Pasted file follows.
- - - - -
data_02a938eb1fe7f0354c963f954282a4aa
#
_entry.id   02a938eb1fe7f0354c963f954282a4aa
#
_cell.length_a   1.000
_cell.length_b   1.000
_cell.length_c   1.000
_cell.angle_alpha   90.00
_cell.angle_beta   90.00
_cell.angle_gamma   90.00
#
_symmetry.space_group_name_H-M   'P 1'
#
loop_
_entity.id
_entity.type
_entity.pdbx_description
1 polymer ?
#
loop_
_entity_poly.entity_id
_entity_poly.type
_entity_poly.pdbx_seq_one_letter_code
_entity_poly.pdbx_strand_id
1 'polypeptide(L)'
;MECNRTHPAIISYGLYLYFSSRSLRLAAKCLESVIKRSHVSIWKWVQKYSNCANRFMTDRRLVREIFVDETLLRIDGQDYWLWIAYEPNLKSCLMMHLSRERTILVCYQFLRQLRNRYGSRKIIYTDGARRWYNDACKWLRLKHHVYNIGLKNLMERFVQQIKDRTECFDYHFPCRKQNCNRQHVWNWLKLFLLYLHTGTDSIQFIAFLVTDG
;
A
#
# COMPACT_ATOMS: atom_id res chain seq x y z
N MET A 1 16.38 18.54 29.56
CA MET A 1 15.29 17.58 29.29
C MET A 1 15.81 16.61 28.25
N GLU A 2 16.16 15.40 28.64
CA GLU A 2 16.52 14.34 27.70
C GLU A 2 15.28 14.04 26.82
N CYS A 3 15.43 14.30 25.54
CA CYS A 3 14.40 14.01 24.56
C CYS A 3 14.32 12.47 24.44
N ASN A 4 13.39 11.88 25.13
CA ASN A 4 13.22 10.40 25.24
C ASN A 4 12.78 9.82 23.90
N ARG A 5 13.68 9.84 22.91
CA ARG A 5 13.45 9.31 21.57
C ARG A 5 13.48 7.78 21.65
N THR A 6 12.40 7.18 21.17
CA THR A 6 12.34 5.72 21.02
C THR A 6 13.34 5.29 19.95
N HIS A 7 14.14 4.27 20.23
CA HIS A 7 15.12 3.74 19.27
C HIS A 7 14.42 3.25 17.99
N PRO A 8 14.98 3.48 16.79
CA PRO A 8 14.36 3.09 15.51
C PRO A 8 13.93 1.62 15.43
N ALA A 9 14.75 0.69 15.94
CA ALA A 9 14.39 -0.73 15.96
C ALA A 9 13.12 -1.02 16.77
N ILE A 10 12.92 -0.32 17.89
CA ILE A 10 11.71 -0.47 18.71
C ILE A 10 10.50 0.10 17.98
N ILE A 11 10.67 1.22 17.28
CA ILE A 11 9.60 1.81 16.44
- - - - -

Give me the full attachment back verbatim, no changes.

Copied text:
data_02a938eb1fe7f0354c963f954282a4aa
#
_entry.id   02a938eb1fe7f0354c963f954282a4aa
#
_cell.length_a   1.000
_cell.length_b   1.000
_cell.length_c   1.000
_cell.angle_alpha   90.00
_cell.angle_beta   90.00
_cell.angle_gamma   90.00
#
_symmetry.space_group_name_H-M   'P 1'
#
loop_
_entity.id
_entity.type
_entity.pdbx_description
1 polymer ?
#
loop_
_entity_poly.entity_id
_entity_poly.type
_entity_poly.pdbx_seq_one_letter_code
_entity_poly.pdbx_strand_id
1 'polypeptide(L)'
;MECNRTHPAIISYGLYLYFSSRSLRLAAKCLESVIKRSHVSIWKWVQKYSNCANRFMTDRRLVREIFVDETLLRIDGQDYWLWIAYEPNLKSCLMMHLSRERTILVCYQFLRQLRNRYGSRKIIYTDGARRWYNDACKWLRLKHHVYNIGLKNLMERFVQQIKDRTECFDYHFPCRKQNCNRQHVWNWLKLFLLYLHTGTDSIQFIAFLVTDG
;
A
#
# COMPACT_ATOMS: atom_id res chain seq x y z
N MET A 1 16.38 18.54 29.56
CA MET A 1 15.29 17.58 29.29
C MET A 1 15.81 16.61 28.25
N GLU A 2 16.16 15.40 28.64
CA GLU A 2 16.52 14.34 27.70
C GLU A 2 15.28 14.04 26.82
N CYS A 3 15.43 14.30 25.54
CA CYS A 3 14.40 14.01 24.56
C CYS A 3 14.32 12.47 24.44
N ASN A 4 13.39 11.88 25.13
CA ASN A 4 13.22 10.40 25.24
C ASN A 4 12.78 9.82 23.90
N ARG A 5 13.68 9.84 22.91
CA ARG A 5 13.45 9.31 21.57
C ARG A 5 13.48 7.78 21.65
N THR A 6 12.40 7.18 21.17
CA THR A 6 12.34 5.72 21.02
C THR A 6 13.34 5.29 19.95
N HIS A 7 14.14 4.27 20.23
CA HIS A 7 15.12 3.74 19.27
C HIS A 7 14.42 3.25 17.99
N PRO A 8 14.98 3.48 16.79
CA PRO A 8 14.36 3.09 15.51
C PRO A 8 13.93 1.62 15.43
N ALA A 9 14.75 0.69 15.94
CA ALA A 9 14.39 -0.73 15.96
C ALA A 9 13.12 -1.02 16.77
N ILE A 10 12.92 -0.32 17.89
CA ILE A 10 11.71 -0.47 18.71
C ILE A 10 10.50 0.10 17.98
N ILE A 11 10.67 1.22 17.28
CA ILE A 11 9.60 1.81 16.44